Monday night’s city council meeting was the last of 2011 and the last meeting for four Smyrna city council members.
Backs were patted throughout the meeting by both incumbent and outgoing council members as Mayor Max Bacon read a proclamation honoring council members Pete Wood, Ward 7, and Ron Newcomb, Ward 2, for their years of service to Smyrna. Wood was also awarded a certificate and pin for his 20 years of service to the city.
Jimmy Smith, Ward 5 council member, got emotional when he recalled his career on Smyrna city council while outgoing Ward 4 council member McNabb thanked his constituents for electing him to two terms of office. McNabb also urged the incoming council members not to increase the millage rate calling it a “failure of leadership” if such was done.
The outgoing members were honored earlier in the evening at a reception at Taylor Brawner Hall.
But Monday’s meeting was not without strife. Wade Lnenicka, Ward 6 city council member, cast the evening’s only dissenting vote concerning improvements at East West Connector and Gaylor Street, an intersection that lies in unincorporated Cobb County.
The motion was approved 6-1. Lnenickca expressed concern because, in his opinion, Cobb County did not give city staff adequate time or information needed to evaluate the financial requirements necessary for the installation of a traffic signal and operational improvements at the intersection. He also asked why Smyrna was being asked to contribute to a traffic signal that didn’t lie inside the city limits.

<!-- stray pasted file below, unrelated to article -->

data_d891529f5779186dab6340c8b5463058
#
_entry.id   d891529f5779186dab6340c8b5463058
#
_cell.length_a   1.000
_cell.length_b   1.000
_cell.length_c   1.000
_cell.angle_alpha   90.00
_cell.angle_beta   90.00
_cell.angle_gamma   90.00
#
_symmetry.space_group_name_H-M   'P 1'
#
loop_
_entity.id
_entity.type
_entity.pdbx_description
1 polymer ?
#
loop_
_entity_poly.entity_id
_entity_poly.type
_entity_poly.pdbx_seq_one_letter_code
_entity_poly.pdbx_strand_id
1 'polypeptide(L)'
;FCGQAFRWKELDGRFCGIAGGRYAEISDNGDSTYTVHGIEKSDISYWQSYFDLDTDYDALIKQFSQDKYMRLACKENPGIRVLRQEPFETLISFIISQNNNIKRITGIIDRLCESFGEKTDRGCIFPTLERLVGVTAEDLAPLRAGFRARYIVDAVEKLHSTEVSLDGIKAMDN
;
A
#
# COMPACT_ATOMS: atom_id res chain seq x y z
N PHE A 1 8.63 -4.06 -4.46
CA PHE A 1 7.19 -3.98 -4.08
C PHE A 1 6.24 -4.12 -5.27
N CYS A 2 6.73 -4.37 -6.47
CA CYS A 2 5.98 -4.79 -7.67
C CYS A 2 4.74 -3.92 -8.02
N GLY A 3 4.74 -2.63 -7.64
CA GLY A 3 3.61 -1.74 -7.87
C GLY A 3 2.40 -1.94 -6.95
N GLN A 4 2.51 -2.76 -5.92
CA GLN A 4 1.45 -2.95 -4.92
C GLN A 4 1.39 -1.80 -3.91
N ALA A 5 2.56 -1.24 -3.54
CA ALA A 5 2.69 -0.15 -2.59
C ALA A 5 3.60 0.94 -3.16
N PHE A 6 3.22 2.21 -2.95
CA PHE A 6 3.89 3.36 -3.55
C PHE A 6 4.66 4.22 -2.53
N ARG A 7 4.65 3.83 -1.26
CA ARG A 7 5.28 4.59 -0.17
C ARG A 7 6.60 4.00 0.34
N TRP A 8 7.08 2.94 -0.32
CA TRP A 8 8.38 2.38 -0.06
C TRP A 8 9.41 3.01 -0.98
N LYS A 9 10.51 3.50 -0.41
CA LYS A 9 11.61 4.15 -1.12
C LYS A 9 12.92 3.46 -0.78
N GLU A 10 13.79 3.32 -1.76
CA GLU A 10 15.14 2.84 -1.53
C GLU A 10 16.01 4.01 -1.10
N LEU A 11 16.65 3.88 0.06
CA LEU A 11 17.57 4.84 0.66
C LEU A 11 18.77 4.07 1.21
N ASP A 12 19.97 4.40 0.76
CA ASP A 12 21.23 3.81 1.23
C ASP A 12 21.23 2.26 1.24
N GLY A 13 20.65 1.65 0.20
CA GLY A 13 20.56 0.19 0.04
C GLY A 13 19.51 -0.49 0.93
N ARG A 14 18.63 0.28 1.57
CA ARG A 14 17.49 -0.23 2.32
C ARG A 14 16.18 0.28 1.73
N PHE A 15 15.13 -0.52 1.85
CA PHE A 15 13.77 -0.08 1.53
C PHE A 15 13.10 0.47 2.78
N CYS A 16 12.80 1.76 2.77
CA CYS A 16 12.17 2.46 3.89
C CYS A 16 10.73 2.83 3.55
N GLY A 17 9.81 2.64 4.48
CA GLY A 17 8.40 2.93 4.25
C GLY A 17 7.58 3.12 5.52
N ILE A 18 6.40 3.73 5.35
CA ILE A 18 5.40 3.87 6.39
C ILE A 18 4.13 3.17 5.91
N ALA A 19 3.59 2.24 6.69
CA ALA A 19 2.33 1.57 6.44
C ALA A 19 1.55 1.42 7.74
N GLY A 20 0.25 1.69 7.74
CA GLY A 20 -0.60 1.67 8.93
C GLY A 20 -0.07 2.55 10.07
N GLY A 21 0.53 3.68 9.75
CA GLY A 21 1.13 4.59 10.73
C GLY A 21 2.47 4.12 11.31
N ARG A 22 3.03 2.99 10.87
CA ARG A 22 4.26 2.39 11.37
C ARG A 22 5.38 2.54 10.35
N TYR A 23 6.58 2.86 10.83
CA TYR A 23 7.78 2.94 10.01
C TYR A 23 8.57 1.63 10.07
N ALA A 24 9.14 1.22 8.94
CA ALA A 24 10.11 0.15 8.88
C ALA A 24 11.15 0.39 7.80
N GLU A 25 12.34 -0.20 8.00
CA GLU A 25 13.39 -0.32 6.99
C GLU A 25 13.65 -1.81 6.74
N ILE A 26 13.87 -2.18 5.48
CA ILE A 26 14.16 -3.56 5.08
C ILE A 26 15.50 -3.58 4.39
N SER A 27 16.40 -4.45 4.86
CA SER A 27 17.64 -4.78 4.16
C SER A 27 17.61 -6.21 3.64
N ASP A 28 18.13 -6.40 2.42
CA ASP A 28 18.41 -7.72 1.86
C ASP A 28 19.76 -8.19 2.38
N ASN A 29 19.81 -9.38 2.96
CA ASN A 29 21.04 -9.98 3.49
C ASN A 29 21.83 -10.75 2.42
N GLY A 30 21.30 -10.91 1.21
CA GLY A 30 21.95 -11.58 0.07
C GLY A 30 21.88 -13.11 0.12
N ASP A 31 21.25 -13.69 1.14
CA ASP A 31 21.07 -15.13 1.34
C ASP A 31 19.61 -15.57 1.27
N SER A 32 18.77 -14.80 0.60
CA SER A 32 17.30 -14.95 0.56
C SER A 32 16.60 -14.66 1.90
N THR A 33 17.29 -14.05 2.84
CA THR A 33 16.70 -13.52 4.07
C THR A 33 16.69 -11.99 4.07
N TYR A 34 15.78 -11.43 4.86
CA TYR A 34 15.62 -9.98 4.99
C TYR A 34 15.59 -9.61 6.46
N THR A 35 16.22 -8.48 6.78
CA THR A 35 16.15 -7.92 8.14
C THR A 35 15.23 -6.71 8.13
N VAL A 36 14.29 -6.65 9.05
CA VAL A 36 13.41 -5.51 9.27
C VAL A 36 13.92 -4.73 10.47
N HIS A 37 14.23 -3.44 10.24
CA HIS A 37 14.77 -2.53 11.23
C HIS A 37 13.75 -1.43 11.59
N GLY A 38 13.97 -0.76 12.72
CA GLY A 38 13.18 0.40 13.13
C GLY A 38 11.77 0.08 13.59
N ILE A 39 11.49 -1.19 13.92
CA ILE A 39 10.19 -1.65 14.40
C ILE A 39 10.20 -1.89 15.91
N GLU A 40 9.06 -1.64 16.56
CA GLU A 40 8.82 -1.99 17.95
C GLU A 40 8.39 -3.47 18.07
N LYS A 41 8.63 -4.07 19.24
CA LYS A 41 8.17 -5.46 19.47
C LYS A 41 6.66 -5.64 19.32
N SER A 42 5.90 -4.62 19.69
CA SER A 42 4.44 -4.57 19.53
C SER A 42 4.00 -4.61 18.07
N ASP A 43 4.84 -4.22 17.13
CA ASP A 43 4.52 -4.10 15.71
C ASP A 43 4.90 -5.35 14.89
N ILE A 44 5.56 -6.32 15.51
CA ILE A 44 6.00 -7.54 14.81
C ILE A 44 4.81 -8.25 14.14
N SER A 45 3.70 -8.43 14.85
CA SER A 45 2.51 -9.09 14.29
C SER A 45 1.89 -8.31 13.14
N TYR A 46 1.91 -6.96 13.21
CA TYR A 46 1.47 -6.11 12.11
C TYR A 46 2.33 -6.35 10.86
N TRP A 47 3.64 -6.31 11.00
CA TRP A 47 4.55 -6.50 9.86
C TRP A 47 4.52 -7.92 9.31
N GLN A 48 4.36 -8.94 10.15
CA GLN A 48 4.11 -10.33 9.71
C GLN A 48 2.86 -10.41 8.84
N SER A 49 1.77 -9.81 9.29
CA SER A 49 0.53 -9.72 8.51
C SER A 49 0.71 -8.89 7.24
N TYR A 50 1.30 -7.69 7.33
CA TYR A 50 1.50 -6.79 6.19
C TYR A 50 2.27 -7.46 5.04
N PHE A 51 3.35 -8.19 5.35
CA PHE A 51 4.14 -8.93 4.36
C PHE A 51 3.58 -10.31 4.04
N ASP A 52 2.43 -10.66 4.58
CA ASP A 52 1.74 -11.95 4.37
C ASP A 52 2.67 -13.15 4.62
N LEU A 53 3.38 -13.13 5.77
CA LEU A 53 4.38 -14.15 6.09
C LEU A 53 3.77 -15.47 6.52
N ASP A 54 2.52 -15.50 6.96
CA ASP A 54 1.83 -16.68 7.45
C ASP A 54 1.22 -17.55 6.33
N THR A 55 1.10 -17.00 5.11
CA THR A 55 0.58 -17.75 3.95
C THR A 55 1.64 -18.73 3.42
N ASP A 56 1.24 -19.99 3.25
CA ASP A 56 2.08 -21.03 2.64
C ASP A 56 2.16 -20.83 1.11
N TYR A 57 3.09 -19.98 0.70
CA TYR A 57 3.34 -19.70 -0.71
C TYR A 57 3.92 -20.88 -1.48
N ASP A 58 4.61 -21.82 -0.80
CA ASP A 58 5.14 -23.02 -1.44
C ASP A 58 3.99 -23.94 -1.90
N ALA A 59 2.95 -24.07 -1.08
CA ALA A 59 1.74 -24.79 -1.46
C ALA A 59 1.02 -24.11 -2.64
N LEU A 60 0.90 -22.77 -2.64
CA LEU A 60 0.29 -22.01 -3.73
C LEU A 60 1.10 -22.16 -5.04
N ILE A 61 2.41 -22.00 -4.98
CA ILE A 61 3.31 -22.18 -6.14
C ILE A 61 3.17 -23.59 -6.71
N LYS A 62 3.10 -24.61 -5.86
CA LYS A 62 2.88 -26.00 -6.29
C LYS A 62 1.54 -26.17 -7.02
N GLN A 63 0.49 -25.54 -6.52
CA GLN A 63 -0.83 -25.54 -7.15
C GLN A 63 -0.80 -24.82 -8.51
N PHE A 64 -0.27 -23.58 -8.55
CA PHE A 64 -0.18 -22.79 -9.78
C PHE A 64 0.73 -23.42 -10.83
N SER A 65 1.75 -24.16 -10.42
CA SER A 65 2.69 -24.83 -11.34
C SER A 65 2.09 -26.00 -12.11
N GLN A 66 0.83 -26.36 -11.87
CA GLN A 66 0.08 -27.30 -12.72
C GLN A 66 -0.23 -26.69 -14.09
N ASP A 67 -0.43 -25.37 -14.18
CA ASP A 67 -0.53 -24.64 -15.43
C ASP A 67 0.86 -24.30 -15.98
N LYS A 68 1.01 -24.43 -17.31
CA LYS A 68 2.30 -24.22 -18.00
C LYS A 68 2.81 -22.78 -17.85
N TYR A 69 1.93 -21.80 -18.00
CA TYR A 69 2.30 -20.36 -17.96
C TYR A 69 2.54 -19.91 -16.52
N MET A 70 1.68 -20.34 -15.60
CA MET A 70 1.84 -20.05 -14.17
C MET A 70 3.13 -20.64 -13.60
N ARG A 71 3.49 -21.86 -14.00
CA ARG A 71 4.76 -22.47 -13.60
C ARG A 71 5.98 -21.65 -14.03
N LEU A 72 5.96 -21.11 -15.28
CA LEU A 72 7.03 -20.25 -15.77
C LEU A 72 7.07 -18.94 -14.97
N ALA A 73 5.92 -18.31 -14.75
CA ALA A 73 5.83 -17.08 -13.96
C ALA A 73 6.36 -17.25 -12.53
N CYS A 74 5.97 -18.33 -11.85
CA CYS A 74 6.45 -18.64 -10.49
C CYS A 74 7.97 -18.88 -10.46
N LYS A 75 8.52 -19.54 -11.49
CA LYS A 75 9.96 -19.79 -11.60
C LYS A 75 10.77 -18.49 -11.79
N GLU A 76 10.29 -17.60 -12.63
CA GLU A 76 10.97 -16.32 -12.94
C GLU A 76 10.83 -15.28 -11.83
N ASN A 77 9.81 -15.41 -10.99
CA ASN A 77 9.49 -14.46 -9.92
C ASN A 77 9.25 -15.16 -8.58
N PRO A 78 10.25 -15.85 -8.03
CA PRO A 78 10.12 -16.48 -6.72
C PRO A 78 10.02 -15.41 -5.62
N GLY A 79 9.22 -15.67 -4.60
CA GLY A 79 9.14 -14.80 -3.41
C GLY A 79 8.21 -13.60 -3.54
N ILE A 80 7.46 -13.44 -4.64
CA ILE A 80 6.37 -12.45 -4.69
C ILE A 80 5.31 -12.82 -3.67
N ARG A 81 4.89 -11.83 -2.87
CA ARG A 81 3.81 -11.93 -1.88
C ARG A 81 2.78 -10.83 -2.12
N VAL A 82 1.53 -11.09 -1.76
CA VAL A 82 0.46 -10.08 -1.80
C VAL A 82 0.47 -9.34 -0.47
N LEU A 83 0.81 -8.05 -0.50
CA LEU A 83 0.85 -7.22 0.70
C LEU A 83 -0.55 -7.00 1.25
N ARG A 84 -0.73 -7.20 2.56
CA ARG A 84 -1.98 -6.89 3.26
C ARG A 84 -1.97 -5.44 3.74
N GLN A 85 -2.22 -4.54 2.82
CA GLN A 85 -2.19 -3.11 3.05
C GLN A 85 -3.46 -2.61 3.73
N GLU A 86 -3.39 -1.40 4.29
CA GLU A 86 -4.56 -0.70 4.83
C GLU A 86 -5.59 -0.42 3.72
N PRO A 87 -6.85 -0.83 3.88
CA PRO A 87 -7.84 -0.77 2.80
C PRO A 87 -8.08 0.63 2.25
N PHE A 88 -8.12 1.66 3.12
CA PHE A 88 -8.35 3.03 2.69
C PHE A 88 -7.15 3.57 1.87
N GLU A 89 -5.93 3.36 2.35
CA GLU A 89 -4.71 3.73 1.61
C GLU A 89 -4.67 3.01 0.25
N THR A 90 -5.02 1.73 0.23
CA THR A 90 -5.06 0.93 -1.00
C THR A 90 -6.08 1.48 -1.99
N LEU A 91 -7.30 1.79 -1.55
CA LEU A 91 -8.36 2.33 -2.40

“Why are we paying city taxes for traffic lights the county routinely builds and operates everyday in unincorporated Cobb County?” Lnenicka said. “That’s a dangerous precedent to set.”
The motion ultimately passed because of the other council members’ concerns for safety at the intersection. Smyrna-Vinings Patch will have more details about this motion Tuesday.
Also at Monday’s meeting, council members voted 7-0 to award Catamount Constructors Inc. a . The Roswell-based company placed the lowest bid, $1,477,000, of the four companies competing for the contract.
Alex Backry, a regular contributor during citizen input who unsuccessfully ran for mayor last month, referenced an article in The Marietta Daily Journal when he expressed concerns about Fire Station No. 5 including its proximity to existing fire stations.
“The (federal grant) is to approve the first two years of expenses to the cost of building and hiring, I assume, six people to cover that,” he said. “After the first two years the city government will be covering, Mayor, as you said in the article I’m referring to the article solely, $300,000 a year to operate, which probably will go up to $500,000.”
A federal stimulus grant will cover a majority of the $1.4 million cost, although the city will contribute $354,433 for the construction of the station. A $600,000 grant from FEMA will pay for the fighfighters salaries for the first two years and after the city will be on the hook. The city’s fire budget for fiscal 2012 is $4.7 million and the new station, which will be built at the corner of Cooper Lake Road and the East-West Connector, will cost an additional $40,000. When the FEMA grant concludes, the fire budget will "increase by about $300,000 per year'' according to the MDJ article.
In other news from the meeting, the council voted to table till January 17 a public hearing for a proposed text amendment to Sections 402, 712 and 906 of the City's Zoning Ordinance to permit the outdoor retail sale of large outdoor products in the General Commercial zoning district.